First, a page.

my own) . Sherry , my guardian, had a wonderful camera and made pictures for me. We also visited the Iwo Jima memorial which was so much larger than I had ever dreamed it would be. A special recognition was given to the Marine veterans in our group while we were there. The last thing we did before boarding the plane was to tour parts of Washington. Lots of tulips and cherry trees were still in bloom. We rode by the White House, and I tried to see the new puppy !

"We had a nice trip home. I noticed many veterans and also guardians were napping! I sat close to the Army nurse and enjoyed chatting with her. She is just ninety-one! The other lady veteran was in the WAVES and worked on airplanes in Miami during the war. Later she became a flight attendant and when one of the group learned this, they asked her if she would like to serve cold drinks to the veterans! She seemed to enjoy doing this.

"Our oldest vet was 94 and youngest was 80!

"There was a huge reception waiting for us when we got off the plane in Huntsville. I had such a wonderful surprise when I saw Frank there as I had not thought he would feel like going over to the airport. Ruth and David, Tom, Daniel, and Kanthi and Dave [members of Nell’s family] were all there to welcome me home along with many, many other people – and a band!.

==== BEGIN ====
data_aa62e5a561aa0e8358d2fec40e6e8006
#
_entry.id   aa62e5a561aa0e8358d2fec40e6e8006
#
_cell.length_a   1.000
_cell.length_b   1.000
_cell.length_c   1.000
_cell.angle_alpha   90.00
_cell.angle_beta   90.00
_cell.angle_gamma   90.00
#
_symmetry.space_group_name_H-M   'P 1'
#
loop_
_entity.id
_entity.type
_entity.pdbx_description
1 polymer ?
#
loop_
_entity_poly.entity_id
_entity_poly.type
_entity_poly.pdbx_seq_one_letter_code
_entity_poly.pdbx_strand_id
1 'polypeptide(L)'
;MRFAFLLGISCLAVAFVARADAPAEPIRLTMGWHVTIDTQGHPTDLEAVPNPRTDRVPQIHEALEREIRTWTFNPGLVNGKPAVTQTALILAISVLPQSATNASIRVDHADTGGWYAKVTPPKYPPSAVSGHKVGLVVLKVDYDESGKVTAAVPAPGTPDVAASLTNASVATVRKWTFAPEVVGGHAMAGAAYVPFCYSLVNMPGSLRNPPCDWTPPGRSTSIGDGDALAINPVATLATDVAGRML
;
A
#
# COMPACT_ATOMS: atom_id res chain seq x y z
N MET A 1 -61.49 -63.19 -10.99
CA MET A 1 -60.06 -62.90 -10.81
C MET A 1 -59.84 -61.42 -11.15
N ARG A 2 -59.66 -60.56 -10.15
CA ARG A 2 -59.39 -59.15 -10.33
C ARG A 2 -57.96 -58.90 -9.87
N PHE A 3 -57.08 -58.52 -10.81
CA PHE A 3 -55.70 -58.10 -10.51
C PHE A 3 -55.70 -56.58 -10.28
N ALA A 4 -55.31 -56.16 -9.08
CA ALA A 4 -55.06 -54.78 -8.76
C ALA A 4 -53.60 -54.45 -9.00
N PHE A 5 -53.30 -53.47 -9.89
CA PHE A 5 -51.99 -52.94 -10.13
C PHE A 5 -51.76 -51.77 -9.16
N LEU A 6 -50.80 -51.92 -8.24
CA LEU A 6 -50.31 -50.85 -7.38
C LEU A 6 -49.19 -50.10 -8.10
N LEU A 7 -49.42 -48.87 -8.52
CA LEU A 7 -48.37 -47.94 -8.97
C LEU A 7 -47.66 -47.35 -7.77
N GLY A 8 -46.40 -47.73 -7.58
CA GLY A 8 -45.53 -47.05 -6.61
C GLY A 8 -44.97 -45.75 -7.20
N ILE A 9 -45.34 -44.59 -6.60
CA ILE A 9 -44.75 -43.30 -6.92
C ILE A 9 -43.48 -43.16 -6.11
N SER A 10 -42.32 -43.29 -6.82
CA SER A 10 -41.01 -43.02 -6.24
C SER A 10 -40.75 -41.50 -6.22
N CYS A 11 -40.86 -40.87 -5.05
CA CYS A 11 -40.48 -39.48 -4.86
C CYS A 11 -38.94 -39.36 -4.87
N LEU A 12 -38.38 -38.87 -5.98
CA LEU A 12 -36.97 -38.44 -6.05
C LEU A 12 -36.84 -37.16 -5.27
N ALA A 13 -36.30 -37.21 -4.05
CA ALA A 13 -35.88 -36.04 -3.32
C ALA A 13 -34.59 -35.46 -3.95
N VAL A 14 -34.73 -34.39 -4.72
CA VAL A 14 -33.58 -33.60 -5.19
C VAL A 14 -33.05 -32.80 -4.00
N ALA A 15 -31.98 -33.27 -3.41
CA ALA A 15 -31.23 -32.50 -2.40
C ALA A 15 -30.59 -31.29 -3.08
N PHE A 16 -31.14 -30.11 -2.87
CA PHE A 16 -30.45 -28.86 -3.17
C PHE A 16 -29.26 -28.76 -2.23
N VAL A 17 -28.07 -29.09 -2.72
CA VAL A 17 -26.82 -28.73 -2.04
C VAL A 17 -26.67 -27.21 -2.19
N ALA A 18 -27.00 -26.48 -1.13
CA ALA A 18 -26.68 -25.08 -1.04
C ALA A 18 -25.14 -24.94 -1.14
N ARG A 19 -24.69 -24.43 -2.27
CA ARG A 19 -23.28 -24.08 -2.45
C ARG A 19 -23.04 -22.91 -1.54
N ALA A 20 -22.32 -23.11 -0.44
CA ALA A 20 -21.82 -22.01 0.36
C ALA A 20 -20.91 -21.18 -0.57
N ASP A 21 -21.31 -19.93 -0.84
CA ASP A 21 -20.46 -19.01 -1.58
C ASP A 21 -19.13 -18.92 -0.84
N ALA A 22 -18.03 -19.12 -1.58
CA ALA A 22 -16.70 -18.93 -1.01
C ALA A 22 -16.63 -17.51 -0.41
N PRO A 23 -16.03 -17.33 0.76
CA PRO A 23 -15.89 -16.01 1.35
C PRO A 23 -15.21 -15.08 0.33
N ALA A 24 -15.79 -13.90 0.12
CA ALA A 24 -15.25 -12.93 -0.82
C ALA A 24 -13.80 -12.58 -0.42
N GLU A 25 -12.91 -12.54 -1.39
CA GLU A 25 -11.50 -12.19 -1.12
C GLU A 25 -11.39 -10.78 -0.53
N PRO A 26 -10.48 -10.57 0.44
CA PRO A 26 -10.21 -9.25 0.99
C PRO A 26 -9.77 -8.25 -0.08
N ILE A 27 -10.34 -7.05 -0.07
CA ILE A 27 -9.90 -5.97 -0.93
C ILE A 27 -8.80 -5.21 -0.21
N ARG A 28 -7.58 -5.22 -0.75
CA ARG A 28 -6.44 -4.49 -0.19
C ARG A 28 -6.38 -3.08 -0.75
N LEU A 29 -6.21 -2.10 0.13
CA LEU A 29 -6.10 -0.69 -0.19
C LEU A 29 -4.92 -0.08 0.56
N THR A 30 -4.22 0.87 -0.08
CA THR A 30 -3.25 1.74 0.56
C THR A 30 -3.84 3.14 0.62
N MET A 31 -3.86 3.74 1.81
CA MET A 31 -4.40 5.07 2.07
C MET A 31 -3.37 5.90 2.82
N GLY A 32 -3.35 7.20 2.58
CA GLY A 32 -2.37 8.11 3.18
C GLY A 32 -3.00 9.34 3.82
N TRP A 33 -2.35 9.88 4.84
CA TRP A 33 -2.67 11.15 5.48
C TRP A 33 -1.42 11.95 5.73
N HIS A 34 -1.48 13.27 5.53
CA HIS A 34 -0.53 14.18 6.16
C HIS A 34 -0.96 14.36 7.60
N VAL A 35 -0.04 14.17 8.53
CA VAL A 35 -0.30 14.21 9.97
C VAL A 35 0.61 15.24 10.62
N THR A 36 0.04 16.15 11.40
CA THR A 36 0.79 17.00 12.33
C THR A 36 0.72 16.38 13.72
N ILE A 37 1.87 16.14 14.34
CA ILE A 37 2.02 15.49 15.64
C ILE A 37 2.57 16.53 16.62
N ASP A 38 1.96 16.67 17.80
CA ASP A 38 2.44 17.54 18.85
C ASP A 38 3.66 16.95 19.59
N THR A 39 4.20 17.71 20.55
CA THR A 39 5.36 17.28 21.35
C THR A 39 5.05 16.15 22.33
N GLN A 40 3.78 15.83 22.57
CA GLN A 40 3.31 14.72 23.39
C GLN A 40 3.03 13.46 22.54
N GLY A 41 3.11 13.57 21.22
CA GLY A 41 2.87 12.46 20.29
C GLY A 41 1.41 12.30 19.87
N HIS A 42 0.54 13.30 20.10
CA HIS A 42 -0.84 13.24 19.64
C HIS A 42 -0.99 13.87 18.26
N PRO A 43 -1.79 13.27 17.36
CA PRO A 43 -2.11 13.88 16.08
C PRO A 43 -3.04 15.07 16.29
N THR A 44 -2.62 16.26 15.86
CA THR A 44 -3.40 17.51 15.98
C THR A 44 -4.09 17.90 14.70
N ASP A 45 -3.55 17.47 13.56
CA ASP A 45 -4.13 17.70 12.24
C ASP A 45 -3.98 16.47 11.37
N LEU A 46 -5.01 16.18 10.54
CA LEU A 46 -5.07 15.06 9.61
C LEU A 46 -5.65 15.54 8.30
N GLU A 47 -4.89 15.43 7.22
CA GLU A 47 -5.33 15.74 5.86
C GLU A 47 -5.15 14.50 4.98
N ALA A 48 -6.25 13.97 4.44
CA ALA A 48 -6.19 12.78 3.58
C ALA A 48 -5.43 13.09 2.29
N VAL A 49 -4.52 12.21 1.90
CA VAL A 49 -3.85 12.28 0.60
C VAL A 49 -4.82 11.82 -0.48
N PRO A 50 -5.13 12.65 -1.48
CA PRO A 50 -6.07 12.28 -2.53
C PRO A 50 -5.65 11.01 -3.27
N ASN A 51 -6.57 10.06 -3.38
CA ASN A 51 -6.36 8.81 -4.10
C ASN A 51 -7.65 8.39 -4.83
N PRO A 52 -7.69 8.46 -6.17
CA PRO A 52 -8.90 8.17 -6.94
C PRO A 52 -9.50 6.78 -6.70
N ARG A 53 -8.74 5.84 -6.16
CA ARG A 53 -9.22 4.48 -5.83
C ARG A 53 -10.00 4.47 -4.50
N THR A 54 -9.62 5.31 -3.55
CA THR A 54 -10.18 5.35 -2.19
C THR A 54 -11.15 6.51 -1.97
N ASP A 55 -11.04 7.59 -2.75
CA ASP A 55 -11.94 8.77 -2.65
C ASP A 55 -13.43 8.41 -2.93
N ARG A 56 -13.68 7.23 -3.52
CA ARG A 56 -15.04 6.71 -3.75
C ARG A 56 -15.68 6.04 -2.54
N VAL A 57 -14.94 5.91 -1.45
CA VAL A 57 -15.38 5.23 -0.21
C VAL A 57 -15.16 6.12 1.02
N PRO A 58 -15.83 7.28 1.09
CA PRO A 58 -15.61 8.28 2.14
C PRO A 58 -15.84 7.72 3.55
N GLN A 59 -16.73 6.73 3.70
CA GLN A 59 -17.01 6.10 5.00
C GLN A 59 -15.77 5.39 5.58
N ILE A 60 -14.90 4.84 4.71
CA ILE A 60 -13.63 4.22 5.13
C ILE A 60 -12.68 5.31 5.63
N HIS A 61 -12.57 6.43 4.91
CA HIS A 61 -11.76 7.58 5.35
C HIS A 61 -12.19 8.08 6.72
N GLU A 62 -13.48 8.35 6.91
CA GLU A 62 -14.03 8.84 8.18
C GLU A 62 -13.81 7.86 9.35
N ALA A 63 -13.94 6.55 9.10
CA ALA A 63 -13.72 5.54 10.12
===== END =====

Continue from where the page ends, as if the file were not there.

"Needless to say the trip is one I shall never ever forget so long as I live!! It was beyond my wildest expectations! It took countless numbers of people to plan and execute such a trip and I feel so indebted to each one. I wish I could have kept up with the number of
people who came up to me, shook my hand, and thanked me for what I did during the war. I would tell them that I enjoyed every minute of the time I spent in the Navy...and I really did!"

In October of 2008, Nell’s husband Frank  celebrated his 97th birthday with a canoe-shaped cake baked by their daughter Ruth. I would like to conclude this tribute with a quote from Will Rogers and the motto of Honor Flight.:  "We can’t all be heroes. Some of us have to stand on the curb and clap as they go by." 

Nell and Frank, I salute you.